Examining Corporate Citizenship: How Ride-sharing Companies Respond to COVID-19? What They Promise – and How It Turns Out

G&A Institute Team Note
We continue to bring you news of private (corporate and business), public and social sector developments as organizations in the three societal sectors adjust to the emergency.  This is post #12 in the series, “Excellence in Corporate Citizenship on Display in the Coronavirus Crisis” – April 6 2020    #WeRise2FightCOVID-19   “Corporate Purpose – Virus Crisis”

By Yuyou Chen – Sustainability Reporting Analyst Intern at G&A Institute

Just four months after surfacing in Wuhan, China, the Coronavirus has been spread all over the world and affected about 1.3 million people in total to date.

Up until April 6, 2020, the Centers of Disease Control and Prevention (CDC) has reported 330,8919 COVID-19 cases and 8,910 deaths in the United States. CDC has recommended statewide citizens to practice social distancing and working from home.

With less on-site working, there is a sharp decline in the usual daily commuter activity. According to the Cities Commuter Activities report by Visual Capitalist, Los Angeles and New York experienced 95% and 97% reduction respectively in commuter activity respectively over the past three months.

The same thing is happening to the driver’s side. Ride-sharing companies face challenges in keeping their drivers at work.

Uber and Lyft in the Crisis

While some Uber and Lyft drivers who work on a part-time basis refuse to take any orders due to infection concerns, other full-time drivers may still stay on the frontlines to serve travelers for basic needs – or, they will face unemployment.

Ride-sharing, featured with convenient apps and affordable prices, has become a popular mode of commuting among people nowadays. With algorithms matching passengers to nearby drivers, the businesses are operated based on sufficient numbers and balance between commuters and drivers.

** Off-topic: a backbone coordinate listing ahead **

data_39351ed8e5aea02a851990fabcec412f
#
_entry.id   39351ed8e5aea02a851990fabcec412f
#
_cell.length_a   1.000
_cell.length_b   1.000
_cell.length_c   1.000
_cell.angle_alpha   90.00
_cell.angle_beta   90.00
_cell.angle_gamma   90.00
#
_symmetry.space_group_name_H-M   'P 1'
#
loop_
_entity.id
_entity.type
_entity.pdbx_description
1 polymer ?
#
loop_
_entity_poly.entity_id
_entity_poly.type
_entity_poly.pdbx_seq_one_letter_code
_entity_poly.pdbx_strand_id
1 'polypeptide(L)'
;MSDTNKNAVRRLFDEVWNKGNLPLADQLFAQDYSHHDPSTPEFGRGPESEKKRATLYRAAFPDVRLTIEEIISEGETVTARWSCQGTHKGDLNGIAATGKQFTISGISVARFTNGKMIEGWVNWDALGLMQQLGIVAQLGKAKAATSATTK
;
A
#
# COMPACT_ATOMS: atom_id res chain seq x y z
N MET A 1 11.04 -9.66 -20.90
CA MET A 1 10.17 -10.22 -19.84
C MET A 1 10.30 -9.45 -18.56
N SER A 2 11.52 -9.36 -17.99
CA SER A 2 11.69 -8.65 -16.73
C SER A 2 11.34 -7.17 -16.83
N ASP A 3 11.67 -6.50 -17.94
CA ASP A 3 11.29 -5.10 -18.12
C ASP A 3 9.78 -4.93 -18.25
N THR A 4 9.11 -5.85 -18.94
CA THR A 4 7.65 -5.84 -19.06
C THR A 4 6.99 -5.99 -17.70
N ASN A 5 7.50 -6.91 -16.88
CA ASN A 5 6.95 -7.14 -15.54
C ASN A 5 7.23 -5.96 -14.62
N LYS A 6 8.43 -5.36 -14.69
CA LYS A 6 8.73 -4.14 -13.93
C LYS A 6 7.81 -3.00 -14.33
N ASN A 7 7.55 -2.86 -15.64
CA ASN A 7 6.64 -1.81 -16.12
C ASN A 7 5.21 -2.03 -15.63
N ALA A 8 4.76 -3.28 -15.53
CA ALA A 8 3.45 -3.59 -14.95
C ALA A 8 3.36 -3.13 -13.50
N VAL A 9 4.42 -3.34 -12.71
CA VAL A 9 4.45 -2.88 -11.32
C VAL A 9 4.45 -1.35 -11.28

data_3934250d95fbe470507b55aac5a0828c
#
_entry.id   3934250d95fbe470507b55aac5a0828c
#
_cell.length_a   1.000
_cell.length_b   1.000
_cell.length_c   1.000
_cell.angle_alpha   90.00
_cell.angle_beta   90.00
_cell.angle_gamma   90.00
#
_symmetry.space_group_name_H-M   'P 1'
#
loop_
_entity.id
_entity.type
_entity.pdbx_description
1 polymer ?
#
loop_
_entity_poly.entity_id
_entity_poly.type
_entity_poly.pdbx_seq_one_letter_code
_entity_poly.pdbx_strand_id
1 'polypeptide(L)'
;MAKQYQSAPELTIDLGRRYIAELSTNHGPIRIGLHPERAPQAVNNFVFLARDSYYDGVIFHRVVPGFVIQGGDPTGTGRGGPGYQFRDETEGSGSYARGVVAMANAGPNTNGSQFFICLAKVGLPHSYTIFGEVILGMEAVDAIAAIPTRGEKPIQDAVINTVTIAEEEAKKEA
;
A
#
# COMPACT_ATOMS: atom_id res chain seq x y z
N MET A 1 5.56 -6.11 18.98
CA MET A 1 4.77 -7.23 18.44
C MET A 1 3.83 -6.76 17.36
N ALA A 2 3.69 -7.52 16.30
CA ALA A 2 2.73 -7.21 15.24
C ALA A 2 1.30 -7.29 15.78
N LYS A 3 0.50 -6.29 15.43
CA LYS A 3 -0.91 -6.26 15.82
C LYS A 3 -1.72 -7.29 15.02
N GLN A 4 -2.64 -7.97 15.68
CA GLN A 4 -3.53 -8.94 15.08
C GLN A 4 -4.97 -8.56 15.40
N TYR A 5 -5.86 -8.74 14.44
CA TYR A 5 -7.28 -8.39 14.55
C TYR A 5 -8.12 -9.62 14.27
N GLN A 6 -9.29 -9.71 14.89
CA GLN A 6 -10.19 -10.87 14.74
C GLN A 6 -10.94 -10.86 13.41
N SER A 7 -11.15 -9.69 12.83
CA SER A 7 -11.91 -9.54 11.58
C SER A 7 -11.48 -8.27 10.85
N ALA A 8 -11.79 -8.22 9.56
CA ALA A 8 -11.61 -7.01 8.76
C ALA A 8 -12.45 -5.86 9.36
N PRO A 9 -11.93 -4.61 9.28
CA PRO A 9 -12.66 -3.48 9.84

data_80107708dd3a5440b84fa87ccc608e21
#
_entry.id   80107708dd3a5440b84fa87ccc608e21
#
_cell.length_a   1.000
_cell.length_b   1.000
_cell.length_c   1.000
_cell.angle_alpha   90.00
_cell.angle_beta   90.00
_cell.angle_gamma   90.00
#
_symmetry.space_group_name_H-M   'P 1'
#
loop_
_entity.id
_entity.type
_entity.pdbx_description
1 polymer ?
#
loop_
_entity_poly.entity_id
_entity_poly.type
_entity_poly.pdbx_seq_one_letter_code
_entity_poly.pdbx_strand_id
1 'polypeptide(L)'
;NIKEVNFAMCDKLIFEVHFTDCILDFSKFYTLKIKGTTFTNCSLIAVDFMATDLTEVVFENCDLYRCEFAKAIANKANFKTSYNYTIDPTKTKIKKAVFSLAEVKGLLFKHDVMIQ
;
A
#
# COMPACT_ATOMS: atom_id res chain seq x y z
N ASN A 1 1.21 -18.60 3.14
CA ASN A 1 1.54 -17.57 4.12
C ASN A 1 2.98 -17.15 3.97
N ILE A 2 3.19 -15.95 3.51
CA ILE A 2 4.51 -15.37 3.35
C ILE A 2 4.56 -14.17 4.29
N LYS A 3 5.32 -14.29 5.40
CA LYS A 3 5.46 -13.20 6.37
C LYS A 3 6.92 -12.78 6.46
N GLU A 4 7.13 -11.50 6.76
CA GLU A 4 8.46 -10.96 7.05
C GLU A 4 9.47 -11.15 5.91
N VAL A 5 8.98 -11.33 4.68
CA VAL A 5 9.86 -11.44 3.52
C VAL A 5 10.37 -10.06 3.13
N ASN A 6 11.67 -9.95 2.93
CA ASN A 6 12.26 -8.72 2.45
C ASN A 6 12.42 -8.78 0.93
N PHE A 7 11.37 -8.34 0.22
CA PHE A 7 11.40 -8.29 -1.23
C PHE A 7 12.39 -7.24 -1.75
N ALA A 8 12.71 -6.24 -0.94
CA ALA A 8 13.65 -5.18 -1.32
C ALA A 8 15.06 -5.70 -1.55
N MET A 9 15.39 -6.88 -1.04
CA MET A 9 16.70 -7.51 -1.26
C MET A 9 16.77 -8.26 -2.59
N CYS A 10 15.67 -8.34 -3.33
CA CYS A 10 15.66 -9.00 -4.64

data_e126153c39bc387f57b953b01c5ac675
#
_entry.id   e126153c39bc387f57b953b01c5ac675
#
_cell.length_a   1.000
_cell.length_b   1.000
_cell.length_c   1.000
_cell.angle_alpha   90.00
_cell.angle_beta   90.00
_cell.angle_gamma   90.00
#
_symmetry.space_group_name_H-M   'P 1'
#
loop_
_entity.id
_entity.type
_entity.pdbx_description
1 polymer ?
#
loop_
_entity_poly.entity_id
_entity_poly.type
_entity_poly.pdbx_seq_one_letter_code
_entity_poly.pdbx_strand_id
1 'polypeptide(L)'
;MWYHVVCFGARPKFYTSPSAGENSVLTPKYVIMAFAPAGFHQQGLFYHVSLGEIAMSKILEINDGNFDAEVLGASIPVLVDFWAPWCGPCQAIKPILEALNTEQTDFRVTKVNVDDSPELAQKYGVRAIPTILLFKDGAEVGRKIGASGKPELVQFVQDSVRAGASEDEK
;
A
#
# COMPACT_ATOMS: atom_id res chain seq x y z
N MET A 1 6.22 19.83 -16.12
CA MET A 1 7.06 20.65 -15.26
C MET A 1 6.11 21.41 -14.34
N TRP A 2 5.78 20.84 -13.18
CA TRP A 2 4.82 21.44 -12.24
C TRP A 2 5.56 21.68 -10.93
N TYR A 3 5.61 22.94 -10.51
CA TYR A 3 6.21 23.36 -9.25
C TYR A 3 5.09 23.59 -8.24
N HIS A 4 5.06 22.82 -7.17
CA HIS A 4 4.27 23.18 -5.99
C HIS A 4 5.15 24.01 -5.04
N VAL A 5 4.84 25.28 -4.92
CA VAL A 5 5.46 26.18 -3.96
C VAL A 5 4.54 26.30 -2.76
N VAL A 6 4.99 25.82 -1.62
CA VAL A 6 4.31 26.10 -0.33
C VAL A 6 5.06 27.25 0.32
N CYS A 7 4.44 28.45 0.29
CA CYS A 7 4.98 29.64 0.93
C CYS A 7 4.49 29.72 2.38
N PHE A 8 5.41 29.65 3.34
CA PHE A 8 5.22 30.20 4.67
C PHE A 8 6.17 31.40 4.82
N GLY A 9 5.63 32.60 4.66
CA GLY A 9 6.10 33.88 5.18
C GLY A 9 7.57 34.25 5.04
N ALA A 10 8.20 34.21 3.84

Uber and Lyft are two leading North America-based ride-sharing companies, both of which are headquartered in San Francisco, California.

For the past month, ride-sharing companies experienced a slight turndown in the stock market: For Lyft, share prices are down 2.00% (Nasdaq: LYFT); for Uber, down 3.63% (NYSE:UBER).

While each company declares that it puts well-being and safety of employees and customers as priority during the COVID-19 crisis, they set out somewhat differentiated business and risk management strategies.

Similarity: both companies state they enforce cleaning practices among their drivers and partially suspend their operations in some cases.

Looking at Uber

Uber says on their official website that they will temporarily suspend the accounts of riders or drivers who “confirmed to have contracted or been exposed to COVID‑19”.

Uber provides drivers with disinfectants to keep their cars clean for free, with manufacturers and distributors keeping enough cleaning supply. In particular, the surfaces being touched most often should be wiped.

In addition, Uber enforces “no contact” policy in their sub-brand – UberEats – specializing in local food delivery.

With the social distancing order from California Governor Gavin Newsom, the state’s residents are encouraged to work at home.

UberEats expects an increase in demand for food delivery given the less commuting population. To support local restaurant businesses, UberEats waived the delivery fee for more than 100,000 restaurants in North America.